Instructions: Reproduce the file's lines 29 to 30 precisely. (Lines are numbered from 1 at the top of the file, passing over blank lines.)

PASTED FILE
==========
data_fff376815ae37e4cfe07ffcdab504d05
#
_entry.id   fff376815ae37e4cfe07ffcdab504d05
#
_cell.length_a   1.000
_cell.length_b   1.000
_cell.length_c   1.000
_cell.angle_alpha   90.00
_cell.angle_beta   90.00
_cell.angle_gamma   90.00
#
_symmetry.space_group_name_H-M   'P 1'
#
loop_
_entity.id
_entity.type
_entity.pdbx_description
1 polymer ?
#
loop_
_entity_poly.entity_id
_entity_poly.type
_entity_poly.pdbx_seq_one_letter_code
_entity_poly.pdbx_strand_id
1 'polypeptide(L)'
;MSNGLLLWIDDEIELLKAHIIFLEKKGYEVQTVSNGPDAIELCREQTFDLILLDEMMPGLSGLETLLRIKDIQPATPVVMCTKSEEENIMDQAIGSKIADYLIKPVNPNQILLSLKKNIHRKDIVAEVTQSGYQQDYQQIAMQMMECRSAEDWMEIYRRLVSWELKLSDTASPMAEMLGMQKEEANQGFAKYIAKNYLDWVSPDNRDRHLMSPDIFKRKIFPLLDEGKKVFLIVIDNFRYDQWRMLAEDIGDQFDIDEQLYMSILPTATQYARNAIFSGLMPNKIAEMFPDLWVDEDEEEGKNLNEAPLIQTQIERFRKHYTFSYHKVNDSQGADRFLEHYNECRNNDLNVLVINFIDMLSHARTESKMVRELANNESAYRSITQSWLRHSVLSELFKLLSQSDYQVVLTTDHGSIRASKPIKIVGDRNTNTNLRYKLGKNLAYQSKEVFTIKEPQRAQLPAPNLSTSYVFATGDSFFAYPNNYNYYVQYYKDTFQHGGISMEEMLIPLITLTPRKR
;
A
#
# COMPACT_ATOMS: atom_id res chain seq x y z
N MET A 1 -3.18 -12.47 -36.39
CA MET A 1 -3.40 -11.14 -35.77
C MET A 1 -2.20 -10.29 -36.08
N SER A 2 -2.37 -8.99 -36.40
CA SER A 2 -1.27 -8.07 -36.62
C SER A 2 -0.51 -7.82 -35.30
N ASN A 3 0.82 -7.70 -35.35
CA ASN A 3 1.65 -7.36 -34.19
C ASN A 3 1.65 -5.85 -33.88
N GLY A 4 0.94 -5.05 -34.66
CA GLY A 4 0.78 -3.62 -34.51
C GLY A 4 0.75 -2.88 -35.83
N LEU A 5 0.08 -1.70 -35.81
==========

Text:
#
# COMPACT_ATOMS: atom_id res chain seq x y z